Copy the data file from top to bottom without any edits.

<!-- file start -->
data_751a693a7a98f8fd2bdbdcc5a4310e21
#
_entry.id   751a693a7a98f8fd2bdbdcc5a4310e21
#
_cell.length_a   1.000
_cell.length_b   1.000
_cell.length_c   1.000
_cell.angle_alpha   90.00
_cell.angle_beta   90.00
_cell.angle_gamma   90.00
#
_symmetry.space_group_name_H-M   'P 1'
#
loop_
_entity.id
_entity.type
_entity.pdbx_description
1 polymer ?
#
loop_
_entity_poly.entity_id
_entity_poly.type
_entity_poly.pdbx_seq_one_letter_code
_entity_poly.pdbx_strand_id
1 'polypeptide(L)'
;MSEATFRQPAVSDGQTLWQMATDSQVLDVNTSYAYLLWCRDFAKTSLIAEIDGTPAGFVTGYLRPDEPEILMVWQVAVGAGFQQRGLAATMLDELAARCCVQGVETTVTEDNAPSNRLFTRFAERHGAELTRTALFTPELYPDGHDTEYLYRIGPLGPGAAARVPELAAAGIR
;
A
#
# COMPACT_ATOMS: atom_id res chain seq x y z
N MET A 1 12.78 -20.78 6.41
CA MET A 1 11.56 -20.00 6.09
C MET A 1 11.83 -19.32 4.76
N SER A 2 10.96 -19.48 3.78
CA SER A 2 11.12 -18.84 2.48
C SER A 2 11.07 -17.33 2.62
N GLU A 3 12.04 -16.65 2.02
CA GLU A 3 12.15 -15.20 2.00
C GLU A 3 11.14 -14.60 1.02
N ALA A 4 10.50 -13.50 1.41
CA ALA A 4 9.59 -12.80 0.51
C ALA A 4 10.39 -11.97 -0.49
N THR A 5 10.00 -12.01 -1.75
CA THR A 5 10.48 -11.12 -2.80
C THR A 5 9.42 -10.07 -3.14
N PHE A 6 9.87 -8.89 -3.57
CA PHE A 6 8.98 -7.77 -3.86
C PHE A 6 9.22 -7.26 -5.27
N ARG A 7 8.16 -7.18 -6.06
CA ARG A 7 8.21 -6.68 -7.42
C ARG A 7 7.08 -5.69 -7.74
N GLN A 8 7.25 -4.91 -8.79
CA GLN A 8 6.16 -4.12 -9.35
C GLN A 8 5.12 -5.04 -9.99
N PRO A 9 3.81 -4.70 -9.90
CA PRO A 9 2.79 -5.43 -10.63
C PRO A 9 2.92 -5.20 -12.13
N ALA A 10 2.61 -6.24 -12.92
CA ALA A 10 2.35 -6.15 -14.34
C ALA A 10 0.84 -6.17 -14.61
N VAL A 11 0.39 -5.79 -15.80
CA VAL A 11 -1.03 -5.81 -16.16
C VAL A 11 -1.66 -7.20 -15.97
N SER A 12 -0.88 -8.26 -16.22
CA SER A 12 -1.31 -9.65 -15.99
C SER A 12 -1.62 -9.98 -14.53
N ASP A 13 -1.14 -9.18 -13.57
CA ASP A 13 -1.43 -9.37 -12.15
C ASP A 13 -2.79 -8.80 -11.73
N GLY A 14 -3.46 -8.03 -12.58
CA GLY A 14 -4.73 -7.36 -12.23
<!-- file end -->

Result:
data_751a693a7a98f8fd2bdbdcc5a4310e21
#
_entry.id   751a693a7a98f8fd2bdbdcc5a4310e21
#
_cell.length_a   1.000
_cell.length_b   1.000
_cell.length_c   1.000
_cell.angle_alpha   90.00
_cell.angle_beta   90.00
_cell.angle_gamma   90.00
#
_symmetry.space_group_name_H-M   'P 1'
#
loop_
_entity.id
_entity.type
_entity.pdbx_description
1 polymer ?
#
loop_
_entity_poly.entity_id
_entity_poly.type
_entity_poly.pdbx_seq_one_letter_code
_entity_poly.pdbx_strand_id
1 'polypeptide(L)'
;MSEATFRQPAVSDGQTLWQMATDSQVLDVNTSYAYLLWCRDFAKTSLIAEIDGTPAGFVTGYLRPDEPEILMVWQVAVGAGFQQRGLAATMLDELAARCCVQGVETTVTEDNAPSNRLFTRFAERHGAELTRTALFTPELYPDGHDTEYLYRIGPLGPGAAARVPELAAAGIR
;
A
#
# COMPACT_ATOMS: atom_id res chain seq x y z
N MET A 1 12.78 -20.78 6.41
CA MET A 1 11.56 -20.00 6.09
C MET A 1 11.83 -19.32 4.76
N SER A 2 10.96 -19.48 3.78
CA SER A 2 11.12 -18.84 2.48
C SER A 2 11.07 -17.33 2.62
N GLU A 3 12.04 -16.65 2.02
CA GLU A 3 12.15 -15.20 2.00
C GLU A 3 11.14 -14.60 1.02
N ALA A 4 10.50 -13.50 1.41
CA ALA A 4 9.59 -12.80 0.51
C ALA A 4 10.39 -11.97 -0.49
N THR A 5 10.00 -12.01 -1.75
CA THR A 5 10.48 -11.12 -2.80
C THR A 5 9.42 -10.07 -3.14
N PHE A 6 9.87 -8.89 -3.57
CA PHE A 6 8.98 -7.77 -3.86
C PHE A 6 9.22 -7.26 -5.27
N ARG A 7 8.16 -7.18 -6.06
CA ARG A 7 8.21 -6.68 -7.42
C ARG A 7 7.08 -5.69 -7.74
N GLN A 8 7.25 -4.91 -8.79
CA GLN A 8 6.16 -4.12 -9.35
C GLN A 8 5.12 -5.04 -9.99
N PRO A 9 3.81 -4.70 -9.90
CA PRO A 9 2.79 -5.43 -10.63
C PRO A 9 2.92 -5.20 -12.13
N ALA A 10 2.61 -6.24 -12.92
CA ALA A 10 2.35 -6.15 -14.34
C ALA A 10 0.84 -6.17 -14.61
N VAL A 11 0.39 -5.79 -15.80
CA VAL A 11 -1.03 -5.81 -16.16
C VAL A 11 -1.66 -7.20 -15.97
N SER A 12 -0.88 -8.26 -16.22
CA SER A 12 -1.31 -9.65 -15.99
C SER A 12 -1.62 -9.98 -14.53
N ASP A 13 -1.14 -9.18 -13.57
CA ASP A 13 -1.43 -9.37 -12.15
C ASP A 13 -2.79 -8.80 -11.73
N GLY A 14 -3.46 -8.03 -12.58
CA GLY A 14 -4.73 -7.36 -12.23